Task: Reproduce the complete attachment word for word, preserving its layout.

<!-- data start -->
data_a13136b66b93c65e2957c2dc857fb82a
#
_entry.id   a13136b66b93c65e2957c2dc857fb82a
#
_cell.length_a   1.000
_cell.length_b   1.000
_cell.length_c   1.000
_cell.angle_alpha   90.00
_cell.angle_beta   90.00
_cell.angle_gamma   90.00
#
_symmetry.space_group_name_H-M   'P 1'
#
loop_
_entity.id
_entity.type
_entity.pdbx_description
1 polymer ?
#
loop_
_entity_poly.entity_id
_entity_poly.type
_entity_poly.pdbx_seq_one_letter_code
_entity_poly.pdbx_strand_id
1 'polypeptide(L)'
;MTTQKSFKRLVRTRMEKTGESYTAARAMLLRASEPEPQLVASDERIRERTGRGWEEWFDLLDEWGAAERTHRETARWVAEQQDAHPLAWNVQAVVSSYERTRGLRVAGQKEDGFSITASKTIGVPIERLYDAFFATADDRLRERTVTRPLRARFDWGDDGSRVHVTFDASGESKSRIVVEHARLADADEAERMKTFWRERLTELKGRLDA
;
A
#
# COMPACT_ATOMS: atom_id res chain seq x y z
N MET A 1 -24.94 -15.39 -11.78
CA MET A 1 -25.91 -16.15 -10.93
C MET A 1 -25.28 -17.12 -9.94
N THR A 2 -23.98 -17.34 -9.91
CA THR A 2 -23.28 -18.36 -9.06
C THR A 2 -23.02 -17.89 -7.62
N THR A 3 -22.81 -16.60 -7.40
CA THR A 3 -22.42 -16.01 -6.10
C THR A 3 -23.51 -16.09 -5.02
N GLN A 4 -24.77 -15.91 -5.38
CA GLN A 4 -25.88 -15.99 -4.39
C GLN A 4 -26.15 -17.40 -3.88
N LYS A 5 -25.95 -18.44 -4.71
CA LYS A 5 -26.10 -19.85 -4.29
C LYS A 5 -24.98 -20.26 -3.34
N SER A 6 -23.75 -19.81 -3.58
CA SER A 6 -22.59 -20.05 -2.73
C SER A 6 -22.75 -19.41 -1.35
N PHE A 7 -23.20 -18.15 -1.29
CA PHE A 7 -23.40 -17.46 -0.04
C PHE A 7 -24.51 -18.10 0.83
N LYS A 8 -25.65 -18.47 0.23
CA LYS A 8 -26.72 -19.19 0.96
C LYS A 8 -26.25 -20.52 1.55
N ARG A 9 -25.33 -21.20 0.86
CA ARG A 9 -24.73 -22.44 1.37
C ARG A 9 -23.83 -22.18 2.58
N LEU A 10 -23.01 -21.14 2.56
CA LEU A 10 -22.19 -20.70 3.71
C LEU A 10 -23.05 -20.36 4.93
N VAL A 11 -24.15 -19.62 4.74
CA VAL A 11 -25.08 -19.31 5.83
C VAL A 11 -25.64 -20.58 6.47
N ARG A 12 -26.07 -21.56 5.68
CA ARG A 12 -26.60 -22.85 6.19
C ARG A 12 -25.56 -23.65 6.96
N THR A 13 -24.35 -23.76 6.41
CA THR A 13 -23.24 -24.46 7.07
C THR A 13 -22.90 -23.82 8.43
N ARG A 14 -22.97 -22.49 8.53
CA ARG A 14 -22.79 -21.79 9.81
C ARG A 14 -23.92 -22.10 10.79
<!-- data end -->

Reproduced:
data_a13136b66b93c65e2957c2dc857fb82a
#
_entry.id   a13136b66b93c65e2957c2dc857fb82a
#
_cell.length_a   1.000
_cell.length_b   1.000
_cell.length_c   1.000
_cell.angle_alpha   90.00
_cell.angle_beta   90.00
_cell.angle_gamma   90.00
#
_symmetry.space_group_name_H-M   'P 1'
#
loop_
_entity.id
_entity.type
_entity.pdbx_description
1 polymer ?
#
loop_
_entity_poly.entity_id
_entity_poly.type
_entity_poly.pdbx_seq_one_letter_code
_entity_poly.pdbx_strand_id
1 'polypeptide(L)'
;MTTQKSFKRLVRTRMEKTGESYTAARAMLLRASEPEPQLVASDERIRERTGRGWEEWFDLLDEWGAAERTHRETARWVAEQQDAHPLAWNVQAVVSSYERTRGLRVAGQKEDGFSITASKTIGVPIERLYDAFFATADDRLRERTVTRPLRARFDWGDDGSRVHVTFDASGESKSRIVVEHARLADADEAERMKTFWRERLTELKGRLDA
;
A
#
# COMPACT_ATOMS: atom_id res chain seq x y z
N MET A 1 -24.94 -15.39 -11.78
CA MET A 1 -25.91 -16.15 -10.93
C MET A 1 -25.28 -17.12 -9.94
N THR A 2 -23.98 -17.34 -9.91
CA THR A 2 -23.28 -18.36 -9.06
C THR A 2 -23.02 -17.89 -7.62
N THR A 3 -22.81 -16.60 -7.40
CA THR A 3 -22.42 -16.01 -6.10
C THR A 3 -23.51 -16.09 -5.02
N GLN A 4 -24.77 -15.91 -5.38
CA GLN A 4 -25.88 -15.99 -4.39
C GLN A 4 -26.15 -17.40 -3.88
N LYS A 5 -25.95 -18.44 -4.71
CA LYS A 5 -26.10 -19.85 -4.29
C LYS A 5 -24.98 -20.26 -3.34
N SER A 6 -23.75 -19.81 -3.58
CA SER A 6 -22.59 -20.05 -2.73
C SER A 6 -22.75 -19.41 -1.35
N PHE A 7 -23.20 -18.15 -1.29
CA PHE A 7 -23.40 -17.46 -0.04
C PHE A 7 -24.51 -18.10 0.83
N LYS A 8 -25.65 -18.47 0.23
CA LYS A 8 -26.72 -19.19 0.96
C LYS A 8 -26.25 -20.52 1.55
N ARG A 9 -25.33 -21.20 0.86
CA ARG A 9 -24.73 -22.44 1.37
C ARG A 9 -23.83 -22.18 2.58
N LEU A 10 -23.01 -21.14 2.56
CA LEU A 10 -22.19 -20.70 3.71
C LEU A 10 -23.05 -20.36 4.93
N VAL A 11 -24.15 -19.62 4.74
CA VAL A 11 -25.08 -19.31 5.83
C VAL A 11 -25.64 -20.58 6.47
N ARG A 12 -26.07 -21.56 5.68
CA ARG A 12 -26.60 -22.85 6.19
C ARG A 12 -25.56 -23.65 6.96
N THR A 13 -24.35 -23.76 6.41
CA THR A 13 -23.24 -24.46 7.07
C THR A 13 -22.90 -23.82 8.43
N ARG A 14 -22.97 -22.49 8.53
CA ARG A 14 -22.79 -21.79 9.81
C ARG A 14 -23.92 -22.10 10.79